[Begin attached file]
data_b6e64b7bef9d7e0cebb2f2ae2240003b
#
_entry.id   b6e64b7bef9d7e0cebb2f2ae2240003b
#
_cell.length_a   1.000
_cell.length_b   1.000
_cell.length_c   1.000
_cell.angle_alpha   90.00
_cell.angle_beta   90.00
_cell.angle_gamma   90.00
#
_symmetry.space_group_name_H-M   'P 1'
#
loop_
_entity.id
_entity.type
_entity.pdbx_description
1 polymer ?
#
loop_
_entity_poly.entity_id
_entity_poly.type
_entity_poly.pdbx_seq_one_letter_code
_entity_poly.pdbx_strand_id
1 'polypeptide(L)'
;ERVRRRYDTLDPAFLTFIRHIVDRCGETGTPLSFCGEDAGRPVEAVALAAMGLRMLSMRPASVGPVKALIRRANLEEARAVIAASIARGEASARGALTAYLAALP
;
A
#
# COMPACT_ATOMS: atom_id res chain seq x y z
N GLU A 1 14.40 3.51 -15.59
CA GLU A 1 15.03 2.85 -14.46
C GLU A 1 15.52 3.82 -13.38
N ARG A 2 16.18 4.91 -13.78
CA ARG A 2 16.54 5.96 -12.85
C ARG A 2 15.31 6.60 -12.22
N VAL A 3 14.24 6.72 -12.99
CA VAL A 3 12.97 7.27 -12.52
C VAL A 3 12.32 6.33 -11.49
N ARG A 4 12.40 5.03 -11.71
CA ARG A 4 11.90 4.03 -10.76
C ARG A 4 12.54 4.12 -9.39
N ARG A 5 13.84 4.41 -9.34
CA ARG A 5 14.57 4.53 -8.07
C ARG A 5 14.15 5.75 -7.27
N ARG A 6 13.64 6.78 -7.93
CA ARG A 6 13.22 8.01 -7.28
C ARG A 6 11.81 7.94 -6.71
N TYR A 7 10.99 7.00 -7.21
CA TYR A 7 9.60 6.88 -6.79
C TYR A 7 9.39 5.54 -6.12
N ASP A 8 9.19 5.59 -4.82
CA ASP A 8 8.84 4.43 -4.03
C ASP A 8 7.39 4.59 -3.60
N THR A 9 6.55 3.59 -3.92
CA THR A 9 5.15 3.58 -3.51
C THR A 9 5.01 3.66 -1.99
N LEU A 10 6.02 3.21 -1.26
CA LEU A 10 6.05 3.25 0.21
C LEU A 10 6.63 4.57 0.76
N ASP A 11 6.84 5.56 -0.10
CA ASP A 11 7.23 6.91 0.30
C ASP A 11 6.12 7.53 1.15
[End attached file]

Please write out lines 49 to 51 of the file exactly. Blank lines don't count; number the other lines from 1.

N TYR A 7 10.99 7.00 -7.21
CA TYR A 7 9.60 6.88 -6.79
C TYR A 7 9.39 5.54 -6.12